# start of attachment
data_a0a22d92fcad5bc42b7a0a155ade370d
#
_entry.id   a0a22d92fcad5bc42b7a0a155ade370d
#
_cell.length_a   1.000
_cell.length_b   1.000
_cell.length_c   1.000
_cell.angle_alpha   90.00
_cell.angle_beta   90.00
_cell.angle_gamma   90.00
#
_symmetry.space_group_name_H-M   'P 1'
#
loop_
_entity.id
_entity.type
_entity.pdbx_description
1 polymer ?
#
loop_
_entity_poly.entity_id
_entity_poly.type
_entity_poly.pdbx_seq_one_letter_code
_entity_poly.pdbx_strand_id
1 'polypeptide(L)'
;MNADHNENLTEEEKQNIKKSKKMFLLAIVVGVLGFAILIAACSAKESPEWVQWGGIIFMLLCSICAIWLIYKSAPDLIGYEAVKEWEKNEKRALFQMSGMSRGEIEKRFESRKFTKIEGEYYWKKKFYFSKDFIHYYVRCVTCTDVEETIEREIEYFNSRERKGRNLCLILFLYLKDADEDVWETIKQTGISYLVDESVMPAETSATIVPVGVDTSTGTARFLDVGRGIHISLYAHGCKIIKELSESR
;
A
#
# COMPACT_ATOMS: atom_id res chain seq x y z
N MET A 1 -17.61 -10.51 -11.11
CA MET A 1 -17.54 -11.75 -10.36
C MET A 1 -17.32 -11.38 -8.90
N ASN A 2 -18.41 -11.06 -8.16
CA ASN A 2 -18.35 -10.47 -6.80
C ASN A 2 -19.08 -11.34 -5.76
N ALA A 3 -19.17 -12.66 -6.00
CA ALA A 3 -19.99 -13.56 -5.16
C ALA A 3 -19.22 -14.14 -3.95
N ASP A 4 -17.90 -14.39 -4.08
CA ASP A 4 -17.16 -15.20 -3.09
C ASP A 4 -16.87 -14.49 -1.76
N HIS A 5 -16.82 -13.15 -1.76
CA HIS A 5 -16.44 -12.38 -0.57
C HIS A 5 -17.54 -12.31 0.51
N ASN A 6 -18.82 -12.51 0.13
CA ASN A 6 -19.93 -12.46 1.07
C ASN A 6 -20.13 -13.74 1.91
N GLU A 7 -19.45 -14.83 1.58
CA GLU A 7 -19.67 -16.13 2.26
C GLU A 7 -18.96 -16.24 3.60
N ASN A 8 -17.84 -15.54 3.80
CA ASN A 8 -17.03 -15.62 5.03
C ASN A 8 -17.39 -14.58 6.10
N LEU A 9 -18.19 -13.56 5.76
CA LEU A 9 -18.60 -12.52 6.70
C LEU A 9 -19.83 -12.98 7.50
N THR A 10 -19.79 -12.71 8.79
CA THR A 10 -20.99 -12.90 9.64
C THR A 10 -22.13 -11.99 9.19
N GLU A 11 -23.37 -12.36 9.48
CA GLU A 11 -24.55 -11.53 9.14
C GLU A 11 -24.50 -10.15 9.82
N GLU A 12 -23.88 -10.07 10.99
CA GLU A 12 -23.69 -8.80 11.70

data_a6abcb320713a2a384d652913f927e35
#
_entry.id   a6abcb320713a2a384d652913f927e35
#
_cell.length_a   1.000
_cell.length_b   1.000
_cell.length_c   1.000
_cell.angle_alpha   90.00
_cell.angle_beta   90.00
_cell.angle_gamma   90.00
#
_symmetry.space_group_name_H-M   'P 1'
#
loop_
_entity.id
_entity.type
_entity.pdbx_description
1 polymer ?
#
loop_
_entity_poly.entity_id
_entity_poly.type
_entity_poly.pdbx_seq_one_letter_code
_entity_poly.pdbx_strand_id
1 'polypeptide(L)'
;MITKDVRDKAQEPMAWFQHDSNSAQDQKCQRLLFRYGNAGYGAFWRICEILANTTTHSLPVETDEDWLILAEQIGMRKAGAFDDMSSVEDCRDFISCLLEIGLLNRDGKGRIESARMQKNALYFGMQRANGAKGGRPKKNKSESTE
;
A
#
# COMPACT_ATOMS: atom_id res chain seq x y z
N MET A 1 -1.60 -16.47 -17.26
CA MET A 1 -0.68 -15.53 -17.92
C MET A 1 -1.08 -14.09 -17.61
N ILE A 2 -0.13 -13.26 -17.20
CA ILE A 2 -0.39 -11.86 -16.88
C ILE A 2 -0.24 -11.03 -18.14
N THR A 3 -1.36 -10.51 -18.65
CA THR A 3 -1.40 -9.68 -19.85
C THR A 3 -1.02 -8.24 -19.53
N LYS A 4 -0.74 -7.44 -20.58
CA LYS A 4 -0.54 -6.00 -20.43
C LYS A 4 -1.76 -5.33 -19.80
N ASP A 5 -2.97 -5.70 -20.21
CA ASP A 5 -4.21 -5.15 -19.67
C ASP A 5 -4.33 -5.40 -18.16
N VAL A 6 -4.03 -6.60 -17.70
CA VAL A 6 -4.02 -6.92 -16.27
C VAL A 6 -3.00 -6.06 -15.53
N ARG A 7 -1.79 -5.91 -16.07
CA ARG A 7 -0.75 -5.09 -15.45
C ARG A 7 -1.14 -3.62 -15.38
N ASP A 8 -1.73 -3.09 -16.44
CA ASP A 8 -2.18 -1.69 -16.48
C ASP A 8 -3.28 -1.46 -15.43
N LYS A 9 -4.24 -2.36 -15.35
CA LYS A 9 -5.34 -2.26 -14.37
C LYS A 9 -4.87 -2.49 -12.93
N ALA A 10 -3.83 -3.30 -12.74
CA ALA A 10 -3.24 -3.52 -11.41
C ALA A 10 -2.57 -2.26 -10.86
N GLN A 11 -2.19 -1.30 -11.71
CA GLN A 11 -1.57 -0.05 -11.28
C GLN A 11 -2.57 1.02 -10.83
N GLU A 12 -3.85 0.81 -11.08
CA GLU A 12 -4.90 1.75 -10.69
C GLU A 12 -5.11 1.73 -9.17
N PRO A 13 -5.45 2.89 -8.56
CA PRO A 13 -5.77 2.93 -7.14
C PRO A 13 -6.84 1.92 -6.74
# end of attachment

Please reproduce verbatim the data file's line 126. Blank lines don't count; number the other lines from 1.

N GLN A 11 -2.19 -1.30 -11.71